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Several sources can be found for the story, like this or this
The common point seems like spraying of sugar solution (coca cola being only a replacement), and presence of red- or fire ants (addicted to sugar and being at least part predatory, aggressive) to be baited.

Now, fire ants are not something you want to invite into your garden. I think I'll pass on this.
 
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BillTre said:
A guy came in a set rat traps
Did anybody suggest bringing in cats first to see if a balance could be achieved? Titrate the number of cats to keep both the rat and roach populations in check... :smile:
 
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berkeman said:
Did anybody suggest bringing in cats first to see if a balance could be achieved? Titrate the number of cats to keep both the rat and roach populations in check... :smile:
Then if the cats get out of hand...
 
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. . . and please be gentle when keeping the cat off your keyboard . . .
 
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pinball1970 said:
Then if the cats get out of hand...
Hmm, good point. Hopefully the titration would start on the conservative side, and build up the number of cats as needed. If they are over-hunting, you could send a couple home with employees for a week or two to swing the balance the other way... :smile:
 
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BillTre said:
rats were eating the roaches quite efficiently
The way I heard it, if your roaches disappear you have mice, and if your mice disappear you have rats.
 
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Keith_McClary said:
The way I heard it, if your roaches disappear you have mice, and if your mice disappear you have rats.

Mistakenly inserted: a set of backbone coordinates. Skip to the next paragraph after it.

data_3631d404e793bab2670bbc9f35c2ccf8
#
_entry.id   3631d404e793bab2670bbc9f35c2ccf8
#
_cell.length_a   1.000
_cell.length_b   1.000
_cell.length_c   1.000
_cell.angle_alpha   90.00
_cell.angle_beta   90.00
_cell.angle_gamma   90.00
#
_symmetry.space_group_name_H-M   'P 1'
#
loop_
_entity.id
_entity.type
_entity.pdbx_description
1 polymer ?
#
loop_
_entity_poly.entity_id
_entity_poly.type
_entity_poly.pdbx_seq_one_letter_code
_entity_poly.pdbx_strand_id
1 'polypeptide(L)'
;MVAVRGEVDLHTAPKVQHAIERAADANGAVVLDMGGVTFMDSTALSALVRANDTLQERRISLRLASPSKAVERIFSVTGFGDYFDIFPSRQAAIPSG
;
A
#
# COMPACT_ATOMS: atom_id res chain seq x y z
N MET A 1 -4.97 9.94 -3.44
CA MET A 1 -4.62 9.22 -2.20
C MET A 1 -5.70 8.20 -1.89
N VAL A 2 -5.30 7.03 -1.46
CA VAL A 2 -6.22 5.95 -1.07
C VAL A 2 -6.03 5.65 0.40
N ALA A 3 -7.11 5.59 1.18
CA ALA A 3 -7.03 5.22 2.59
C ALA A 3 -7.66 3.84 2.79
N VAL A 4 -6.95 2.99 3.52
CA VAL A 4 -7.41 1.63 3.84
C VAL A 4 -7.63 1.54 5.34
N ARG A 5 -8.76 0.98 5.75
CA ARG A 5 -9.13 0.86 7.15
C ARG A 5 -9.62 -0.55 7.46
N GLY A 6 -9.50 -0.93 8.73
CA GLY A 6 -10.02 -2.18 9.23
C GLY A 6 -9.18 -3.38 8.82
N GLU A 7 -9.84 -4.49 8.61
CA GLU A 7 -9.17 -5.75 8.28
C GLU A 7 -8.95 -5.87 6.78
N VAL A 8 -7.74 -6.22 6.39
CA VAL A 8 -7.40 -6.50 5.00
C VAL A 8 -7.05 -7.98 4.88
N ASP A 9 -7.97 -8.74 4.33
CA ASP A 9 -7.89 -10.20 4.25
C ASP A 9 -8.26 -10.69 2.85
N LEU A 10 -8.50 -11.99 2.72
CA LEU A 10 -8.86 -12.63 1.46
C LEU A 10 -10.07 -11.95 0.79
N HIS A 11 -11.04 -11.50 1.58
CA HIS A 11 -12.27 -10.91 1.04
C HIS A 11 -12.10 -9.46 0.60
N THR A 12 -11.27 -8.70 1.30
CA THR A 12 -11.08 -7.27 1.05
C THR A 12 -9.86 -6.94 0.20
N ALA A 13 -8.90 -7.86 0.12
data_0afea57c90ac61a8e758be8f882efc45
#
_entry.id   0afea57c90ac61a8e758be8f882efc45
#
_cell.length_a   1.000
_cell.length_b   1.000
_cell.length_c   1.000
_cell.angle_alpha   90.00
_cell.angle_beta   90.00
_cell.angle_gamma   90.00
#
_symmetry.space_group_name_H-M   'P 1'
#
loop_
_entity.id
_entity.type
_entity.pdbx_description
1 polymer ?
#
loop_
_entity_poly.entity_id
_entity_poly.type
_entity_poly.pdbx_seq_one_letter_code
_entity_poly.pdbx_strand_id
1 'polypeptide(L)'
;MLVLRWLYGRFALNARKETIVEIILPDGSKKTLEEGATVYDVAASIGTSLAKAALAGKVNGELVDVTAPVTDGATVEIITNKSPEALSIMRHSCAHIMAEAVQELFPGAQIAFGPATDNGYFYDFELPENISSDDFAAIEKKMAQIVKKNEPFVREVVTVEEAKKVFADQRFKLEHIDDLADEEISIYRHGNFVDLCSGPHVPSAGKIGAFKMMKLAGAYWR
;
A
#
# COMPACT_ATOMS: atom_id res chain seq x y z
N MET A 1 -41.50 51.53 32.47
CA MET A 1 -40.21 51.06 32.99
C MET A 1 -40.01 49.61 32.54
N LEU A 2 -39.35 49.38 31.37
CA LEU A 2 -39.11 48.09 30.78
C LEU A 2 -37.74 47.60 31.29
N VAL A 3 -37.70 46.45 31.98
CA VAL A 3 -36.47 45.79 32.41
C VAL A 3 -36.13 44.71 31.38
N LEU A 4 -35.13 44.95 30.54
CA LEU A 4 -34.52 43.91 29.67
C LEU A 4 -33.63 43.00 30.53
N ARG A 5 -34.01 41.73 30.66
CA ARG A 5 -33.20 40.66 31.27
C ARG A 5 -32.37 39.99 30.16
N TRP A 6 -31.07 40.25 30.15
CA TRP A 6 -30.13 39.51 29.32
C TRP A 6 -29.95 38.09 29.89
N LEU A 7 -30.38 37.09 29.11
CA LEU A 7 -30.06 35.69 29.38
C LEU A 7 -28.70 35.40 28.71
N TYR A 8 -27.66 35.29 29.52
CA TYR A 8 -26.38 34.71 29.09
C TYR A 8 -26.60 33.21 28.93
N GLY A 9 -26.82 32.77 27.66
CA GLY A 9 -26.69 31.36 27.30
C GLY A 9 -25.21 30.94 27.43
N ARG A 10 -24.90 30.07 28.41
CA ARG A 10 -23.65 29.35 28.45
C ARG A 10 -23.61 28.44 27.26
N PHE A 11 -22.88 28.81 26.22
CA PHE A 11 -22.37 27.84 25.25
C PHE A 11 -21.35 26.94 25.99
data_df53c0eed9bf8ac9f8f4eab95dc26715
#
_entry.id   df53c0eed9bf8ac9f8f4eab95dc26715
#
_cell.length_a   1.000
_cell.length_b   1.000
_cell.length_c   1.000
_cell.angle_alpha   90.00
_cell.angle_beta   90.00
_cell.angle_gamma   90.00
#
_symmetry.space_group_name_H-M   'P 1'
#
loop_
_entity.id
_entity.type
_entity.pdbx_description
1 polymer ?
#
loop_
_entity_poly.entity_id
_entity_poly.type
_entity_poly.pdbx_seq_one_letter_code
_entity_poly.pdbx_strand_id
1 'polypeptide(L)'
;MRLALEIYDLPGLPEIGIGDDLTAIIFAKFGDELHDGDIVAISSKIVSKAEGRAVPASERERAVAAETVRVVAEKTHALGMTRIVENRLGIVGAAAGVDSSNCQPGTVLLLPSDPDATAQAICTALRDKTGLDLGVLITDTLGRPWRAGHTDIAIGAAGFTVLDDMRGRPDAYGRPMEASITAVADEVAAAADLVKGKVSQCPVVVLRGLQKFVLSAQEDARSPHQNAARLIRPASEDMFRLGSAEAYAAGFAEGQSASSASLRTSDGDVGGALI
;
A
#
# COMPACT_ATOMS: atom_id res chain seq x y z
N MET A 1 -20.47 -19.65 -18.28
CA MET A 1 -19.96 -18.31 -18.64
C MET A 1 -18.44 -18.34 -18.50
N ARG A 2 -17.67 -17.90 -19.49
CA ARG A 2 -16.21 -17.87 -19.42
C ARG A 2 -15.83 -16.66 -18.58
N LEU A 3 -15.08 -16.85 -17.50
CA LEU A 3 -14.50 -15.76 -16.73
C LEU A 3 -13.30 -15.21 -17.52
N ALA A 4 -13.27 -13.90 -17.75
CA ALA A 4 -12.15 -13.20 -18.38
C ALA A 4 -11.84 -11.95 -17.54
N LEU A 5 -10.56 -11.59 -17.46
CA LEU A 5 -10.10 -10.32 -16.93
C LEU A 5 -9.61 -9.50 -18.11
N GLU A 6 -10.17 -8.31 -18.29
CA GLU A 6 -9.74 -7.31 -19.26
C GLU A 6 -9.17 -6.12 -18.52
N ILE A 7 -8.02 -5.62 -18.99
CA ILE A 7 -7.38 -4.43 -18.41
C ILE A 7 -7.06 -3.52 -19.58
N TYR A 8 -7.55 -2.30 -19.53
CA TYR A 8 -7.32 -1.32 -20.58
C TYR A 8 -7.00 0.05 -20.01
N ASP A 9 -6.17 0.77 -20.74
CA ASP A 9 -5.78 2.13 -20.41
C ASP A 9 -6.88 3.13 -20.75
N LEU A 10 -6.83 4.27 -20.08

Rats are pretty prevalent in the wilds of the LA area.
Mice seemed less common.
 
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pinball1970 said:
Then if the cats get out of hand...
Remembering the old woman who swallowed a fly...
 
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1. What are the ingredients in Coca Cola roach and ant killer?

The main ingredient in Coca Cola roach and ant killer is phosphoric acid, which is known to be toxic to insects. Other ingredients may include sugar, caffeine, and caramel color, but these are not actively used as insecticides.

2. How does Coca Cola roach and ant killer work?

Phosphoric acid is a strong acid that can dissolve the exoskeleton of insects, leading to dehydration and death. The sugar and caffeine in the soda may also attract the insects, making it easier for them to come into contact with the acid.

3. Is Coca Cola roach and ant killer safe to use around pets and children?

While Coca Cola roach and ant killer is generally considered safe for humans, it can be harmful if ingested in large quantities. It is not recommended to use this product around pets or children, as they may be more susceptible to the effects of the acid.

4. Does Coca Cola roach and ant killer actually work?

There is limited scientific evidence to support the effectiveness of Coca Cola roach and ant killer. While the acid may be able to kill insects, it is not a reliable or long-term solution for pest control. It is always best to use proven insecticides for pest control.

5. Can I make my own Coca Cola roach and ant killer at home?

It is not recommended to make your own Coca Cola roach and ant killer at home. The concentration of acid in the soda may vary and could potentially be harmful to you or your pets. It is safer and more effective to use commercially available insecticides for pest control.